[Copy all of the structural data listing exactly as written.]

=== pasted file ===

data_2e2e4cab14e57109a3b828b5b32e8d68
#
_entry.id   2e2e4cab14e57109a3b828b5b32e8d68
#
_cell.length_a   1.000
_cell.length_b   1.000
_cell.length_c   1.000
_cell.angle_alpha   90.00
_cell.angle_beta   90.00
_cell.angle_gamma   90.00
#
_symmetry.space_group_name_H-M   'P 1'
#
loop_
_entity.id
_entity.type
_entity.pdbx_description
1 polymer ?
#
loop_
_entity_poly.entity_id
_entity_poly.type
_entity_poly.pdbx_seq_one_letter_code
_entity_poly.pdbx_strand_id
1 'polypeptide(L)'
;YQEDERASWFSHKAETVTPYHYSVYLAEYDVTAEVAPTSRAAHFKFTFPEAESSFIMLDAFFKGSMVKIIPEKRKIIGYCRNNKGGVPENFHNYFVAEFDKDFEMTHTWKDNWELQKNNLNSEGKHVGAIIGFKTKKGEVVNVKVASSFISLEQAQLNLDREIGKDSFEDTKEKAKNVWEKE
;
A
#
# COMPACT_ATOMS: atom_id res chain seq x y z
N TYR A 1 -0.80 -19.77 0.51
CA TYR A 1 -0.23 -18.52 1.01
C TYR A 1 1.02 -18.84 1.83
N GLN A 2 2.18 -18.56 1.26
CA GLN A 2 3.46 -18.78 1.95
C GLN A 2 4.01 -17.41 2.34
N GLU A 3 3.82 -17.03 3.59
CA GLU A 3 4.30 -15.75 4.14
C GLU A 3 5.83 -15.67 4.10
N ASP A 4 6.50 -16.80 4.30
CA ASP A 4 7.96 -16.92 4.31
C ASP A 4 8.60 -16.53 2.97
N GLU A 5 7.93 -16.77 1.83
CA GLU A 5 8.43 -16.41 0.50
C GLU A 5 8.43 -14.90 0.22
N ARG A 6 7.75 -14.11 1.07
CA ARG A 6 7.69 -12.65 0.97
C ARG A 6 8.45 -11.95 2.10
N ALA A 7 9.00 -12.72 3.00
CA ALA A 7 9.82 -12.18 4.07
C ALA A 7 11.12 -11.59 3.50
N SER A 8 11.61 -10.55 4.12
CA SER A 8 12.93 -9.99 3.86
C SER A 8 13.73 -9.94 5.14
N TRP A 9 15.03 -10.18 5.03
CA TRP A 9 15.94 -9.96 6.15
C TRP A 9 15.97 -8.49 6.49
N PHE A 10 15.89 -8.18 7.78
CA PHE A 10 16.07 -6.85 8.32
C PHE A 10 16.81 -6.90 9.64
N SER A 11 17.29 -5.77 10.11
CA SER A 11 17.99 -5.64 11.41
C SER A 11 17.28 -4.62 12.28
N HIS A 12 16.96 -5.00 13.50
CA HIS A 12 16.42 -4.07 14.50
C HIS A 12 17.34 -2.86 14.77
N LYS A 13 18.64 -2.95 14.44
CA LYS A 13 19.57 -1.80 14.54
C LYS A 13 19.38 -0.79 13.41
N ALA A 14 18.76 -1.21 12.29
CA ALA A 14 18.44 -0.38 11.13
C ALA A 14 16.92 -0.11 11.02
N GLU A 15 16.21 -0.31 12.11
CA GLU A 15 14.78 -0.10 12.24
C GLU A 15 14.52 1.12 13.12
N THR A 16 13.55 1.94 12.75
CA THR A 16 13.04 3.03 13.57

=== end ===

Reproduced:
data_2e2e4cab14e57109a3b828b5b32e8d68
#
_entry.id   2e2e4cab14e57109a3b828b5b32e8d68
#
_cell.length_a   1.000
_cell.length_b   1.000
_cell.length_c   1.000
_cell.angle_alpha   90.00
_cell.angle_beta   90.00
_cell.angle_gamma   90.00
#
_symmetry.space_group_name_H-M   'P 1'
#
loop_
_entity.id
_entity.type
_entity.pdbx_description
1 polymer ?
#
loop_
_entity_poly.entity_id
_entity_poly.type
_entity_poly.pdbx_seq_one_letter_code
_entity_poly.pdbx_strand_id
1 'polypeptide(L)'
;YQEDERASWFSHKAETVTPYHYSVYLAEYDVTAEVAPTSRAAHFKFTFPEAESSFIMLDAFFKGSMVKIIPEKRKIIGYCRNNKGGVPENFHNYFVAEFDKDFEMTHTWKDNWELQKNNLNSEGKHVGAIIGFKTKKGEVVNVKVASSFISLEQAQLNLDREIGKDSFEDTKEKAKNVWEKE
;
A
#
# COMPACT_ATOMS: atom_id res chain seq x y z
N TYR A 1 -0.80 -19.77 0.51
CA TYR A 1 -0.23 -18.52 1.01
C TYR A 1 1.02 -18.84 1.83
N GLN A 2 2.18 -18.56 1.26
CA GLN A 2 3.46 -18.78 1.95
C GLN A 2 4.01 -17.41 2.34
N GLU A 3 3.82 -17.03 3.59
CA GLU A 3 4.30 -15.75 4.14
C GLU A 3 5.83 -15.67 4.10
N ASP A 4 6.50 -16.80 4.30
CA ASP A 4 7.96 -16.92 4.31
C ASP A 4 8.60 -16.53 2.97
N GLU A 5 7.93 -16.77 1.83
CA GLU A 5 8.43 -16.41 0.50
C GLU A 5 8.43 -14.90 0.22
N ARG A 6 7.75 -14.11 1.07
CA ARG A 6 7.69 -12.65 0.97
C ARG A 6 8.45 -11.95 2.10
N ALA A 7 9.00 -12.72 3.00
CA ALA A 7 9.82 -12.18 4.07
C ALA A 7 11.12 -11.59 3.50
N SER A 8 11.61 -10.55 4.12
CA SER A 8 12.93 -9.99 3.86
C SER A 8 13.73 -9.94 5.14
N TRP A 9 15.03 -10.18 5.03
CA TRP A 9 15.94 -9.96 6.15
C TRP A 9 15.97 -8.49 6.49
N PHE A 10 15.89 -8.18 7.78
CA PHE A 10 16.07 -6.85 8.32
C PHE A 10 16.81 -6.90 9.64
N SER A 11 17.29 -5.77 10.11
CA SER A 11 17.99 -5.64 11.41
C SER A 11 17.28 -4.62 12.28
N HIS A 12 16.96 -5.00 13.50
CA HIS A 12 16.42 -4.07 14.50
C HIS A 12 17.34 -2.86 14.77
N LYS A 13 18.64 -2.95 14.44
CA LYS A 13 19.57 -1.80 14.54
C LYS A 13 19.38 -0.79 13.41
N ALA A 14 18.76 -1.21 12.29
CA ALA A 14 18.44 -0.38 11.13
C ALA A 14 16.92 -0.11 11.02
N GLU A 15 16.21 -0.31 12.11
CA GLU A 15 14.78 -0.10 12.24
C GLU A 15 14.52 1.12 13.12
N THR A 16 13.55 1.94 12.75
CA THR A 16 13.04 3.03 13.57